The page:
It’s also less fluid at 90Hz. Meanwhile, the larger screen doesn’t get as bright in HDR scenarios, with a stated peak brightness of 800 nits compared to the external screen’s 1,200 nits.
That doesn’t quite tell the full story, however. In practical use, these are two very good displays that suit different purposes. What’s more, in taking my own brightness and colour accuracy readings, they’re very well matched in a couple of key ways.
With auto-brightness turned off, the external display achieved a strong measured luminance rating of 510cd/m², while the internal display wasn’t far off at 503cd/m².
Using the more natural and sRGB-oriented Normal colour mode, the external display achieved an sRGB gamut coverage of 97.1% against a gamut volume of 98.1%, and a very good average Delta E of 0.82. The internal display, meanwhile, scored 97.3% gamut coverage and 98.7% gamut volume, with an average Delta E of 0.83.
In other words, while the Honor Magic Vs undoubtedly has a somewhat unfortunate imbalance between its two displays, the baseline quality of the output is almost identical between them. Crucially, hopping between the two is a cohesive, joined-up experience, which is what really matters here.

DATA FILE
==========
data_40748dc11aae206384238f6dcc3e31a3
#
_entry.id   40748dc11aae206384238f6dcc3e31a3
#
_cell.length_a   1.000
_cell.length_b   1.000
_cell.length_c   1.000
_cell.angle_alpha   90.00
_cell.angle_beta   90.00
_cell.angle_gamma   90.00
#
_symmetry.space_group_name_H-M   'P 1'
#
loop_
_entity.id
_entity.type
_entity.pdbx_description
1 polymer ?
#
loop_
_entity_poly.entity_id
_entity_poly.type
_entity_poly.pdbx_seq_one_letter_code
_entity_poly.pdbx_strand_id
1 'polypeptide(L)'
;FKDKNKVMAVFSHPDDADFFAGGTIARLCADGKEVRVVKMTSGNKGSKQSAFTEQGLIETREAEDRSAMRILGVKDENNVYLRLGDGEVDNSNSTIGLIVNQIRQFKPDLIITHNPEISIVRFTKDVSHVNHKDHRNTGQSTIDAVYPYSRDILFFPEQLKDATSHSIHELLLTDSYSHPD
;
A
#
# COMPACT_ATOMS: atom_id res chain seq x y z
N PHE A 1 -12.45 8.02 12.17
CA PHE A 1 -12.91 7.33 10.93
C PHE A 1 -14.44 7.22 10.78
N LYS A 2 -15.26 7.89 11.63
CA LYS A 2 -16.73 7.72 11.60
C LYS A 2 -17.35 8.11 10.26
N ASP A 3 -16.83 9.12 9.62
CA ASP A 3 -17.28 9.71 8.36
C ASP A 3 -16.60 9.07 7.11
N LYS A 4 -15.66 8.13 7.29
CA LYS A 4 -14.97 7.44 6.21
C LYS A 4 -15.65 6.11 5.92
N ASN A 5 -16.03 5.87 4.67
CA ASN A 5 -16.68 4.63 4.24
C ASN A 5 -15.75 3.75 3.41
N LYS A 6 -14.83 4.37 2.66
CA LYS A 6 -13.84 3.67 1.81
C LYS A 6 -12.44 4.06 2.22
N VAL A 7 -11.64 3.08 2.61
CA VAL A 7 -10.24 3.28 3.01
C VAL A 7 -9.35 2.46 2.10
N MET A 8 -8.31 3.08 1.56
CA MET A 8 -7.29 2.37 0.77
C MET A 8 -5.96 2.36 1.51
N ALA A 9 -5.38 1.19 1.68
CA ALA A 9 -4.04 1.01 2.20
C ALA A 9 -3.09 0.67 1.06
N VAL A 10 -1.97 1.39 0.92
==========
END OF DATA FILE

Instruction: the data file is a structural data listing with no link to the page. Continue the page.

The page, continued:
Honor Magic Vs review: Performance and battery life
The Honor Magic Vs runs on a Snapdragon 8 Plus Gen 1 processor, which isn’t the latest and greatest chip on the market any longer. It can still be viewed as a flagship component, however, and is the very same processor that powers the Samsung Galaxy Z Fold 4.
Interestingly, the benchmark scores I recorded with the Honor Magic Vs were quite different to those of the Galaxy Z Fold 4. It outstripped Samsung’s phone on two of the four GFXBench GPU tests, while falling well short on one, and more or less drawing on another. CPU scores seem similarly mixed, with Geekbench 5 scores showing the Vs falling well short of the Fold 4, while the more up to date Geekbench 6 tests seem to show a more expected result.
In general usage, however, the Honor Magic Vs acquits itself admirably, running games and switching between multiple apps with similar fluidity. That’s aided by the fact that the sole global model ships with 12GB RAM and 512GB of storage, which should be sufficient for the vast majority of people.
Similarly capacious is the Honor Magic Vs’s 5,000mAh battery, which is huge for a foldable. You can expect to get through a day of around three hours and 30 minutes of usage with about a third of a tank left, which is solid for a device with this kind of unfavourable screen-to-battery-capacity ratio.